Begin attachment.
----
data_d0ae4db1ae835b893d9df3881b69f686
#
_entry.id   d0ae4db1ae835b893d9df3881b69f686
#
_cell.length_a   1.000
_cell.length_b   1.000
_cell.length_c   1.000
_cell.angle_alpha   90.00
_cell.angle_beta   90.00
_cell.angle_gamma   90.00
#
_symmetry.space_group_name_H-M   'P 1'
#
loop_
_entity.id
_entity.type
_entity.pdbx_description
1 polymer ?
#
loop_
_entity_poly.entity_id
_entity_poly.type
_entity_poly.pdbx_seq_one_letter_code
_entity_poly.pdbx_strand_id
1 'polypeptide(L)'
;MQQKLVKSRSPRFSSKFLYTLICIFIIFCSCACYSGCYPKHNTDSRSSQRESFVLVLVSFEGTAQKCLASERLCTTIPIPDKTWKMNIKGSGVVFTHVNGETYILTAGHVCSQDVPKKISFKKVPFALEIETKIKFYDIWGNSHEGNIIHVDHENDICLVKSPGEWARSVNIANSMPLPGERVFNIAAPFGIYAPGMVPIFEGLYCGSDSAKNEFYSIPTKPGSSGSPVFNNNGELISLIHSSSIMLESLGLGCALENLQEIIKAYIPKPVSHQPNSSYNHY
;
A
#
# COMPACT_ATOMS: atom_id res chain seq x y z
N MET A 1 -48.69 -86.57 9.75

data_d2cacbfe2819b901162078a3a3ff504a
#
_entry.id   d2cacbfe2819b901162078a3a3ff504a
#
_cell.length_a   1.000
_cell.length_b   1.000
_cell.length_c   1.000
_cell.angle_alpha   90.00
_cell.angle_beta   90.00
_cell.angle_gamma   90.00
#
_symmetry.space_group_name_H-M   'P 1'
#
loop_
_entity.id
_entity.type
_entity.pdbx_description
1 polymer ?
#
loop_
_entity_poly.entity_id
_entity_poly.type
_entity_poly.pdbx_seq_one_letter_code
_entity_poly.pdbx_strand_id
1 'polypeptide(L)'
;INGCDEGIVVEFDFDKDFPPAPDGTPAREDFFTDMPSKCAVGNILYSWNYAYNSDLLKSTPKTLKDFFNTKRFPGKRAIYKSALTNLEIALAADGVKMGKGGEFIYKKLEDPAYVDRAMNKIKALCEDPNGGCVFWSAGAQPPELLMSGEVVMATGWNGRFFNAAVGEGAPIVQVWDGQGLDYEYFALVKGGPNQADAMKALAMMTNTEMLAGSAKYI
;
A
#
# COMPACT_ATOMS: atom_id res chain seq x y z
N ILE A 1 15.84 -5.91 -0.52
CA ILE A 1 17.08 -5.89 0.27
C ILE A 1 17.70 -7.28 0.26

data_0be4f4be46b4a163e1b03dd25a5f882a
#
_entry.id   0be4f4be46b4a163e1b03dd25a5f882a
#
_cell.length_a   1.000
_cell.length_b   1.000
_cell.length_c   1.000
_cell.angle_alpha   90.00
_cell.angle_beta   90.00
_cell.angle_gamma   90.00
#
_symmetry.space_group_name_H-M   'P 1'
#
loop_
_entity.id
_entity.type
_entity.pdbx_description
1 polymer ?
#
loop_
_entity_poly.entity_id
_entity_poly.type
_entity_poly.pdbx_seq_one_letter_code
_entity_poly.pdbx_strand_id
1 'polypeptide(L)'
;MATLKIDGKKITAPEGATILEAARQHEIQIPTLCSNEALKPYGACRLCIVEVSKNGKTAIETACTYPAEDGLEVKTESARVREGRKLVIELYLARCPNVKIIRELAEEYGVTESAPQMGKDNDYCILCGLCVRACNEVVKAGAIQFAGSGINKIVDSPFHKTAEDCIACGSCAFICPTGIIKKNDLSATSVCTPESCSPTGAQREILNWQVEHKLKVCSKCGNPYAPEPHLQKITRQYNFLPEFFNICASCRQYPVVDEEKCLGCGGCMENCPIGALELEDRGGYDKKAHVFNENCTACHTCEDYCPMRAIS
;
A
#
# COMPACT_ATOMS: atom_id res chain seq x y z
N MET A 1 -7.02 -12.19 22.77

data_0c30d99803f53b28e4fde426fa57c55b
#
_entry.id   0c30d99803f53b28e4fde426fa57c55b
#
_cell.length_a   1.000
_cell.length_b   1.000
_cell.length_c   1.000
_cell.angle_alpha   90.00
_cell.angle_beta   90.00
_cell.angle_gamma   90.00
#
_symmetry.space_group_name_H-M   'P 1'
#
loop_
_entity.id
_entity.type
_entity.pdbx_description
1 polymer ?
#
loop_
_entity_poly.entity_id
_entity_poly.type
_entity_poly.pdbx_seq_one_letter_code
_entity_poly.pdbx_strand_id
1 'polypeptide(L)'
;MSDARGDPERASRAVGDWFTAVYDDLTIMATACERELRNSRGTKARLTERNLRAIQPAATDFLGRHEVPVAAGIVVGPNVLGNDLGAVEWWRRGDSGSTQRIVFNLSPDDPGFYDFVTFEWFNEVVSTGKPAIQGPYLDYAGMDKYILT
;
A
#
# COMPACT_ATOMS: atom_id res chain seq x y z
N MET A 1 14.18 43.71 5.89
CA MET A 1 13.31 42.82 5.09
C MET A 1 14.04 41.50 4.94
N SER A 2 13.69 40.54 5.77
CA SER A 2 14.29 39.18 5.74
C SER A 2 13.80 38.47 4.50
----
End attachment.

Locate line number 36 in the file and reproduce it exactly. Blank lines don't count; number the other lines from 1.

_cell.length_a   1.000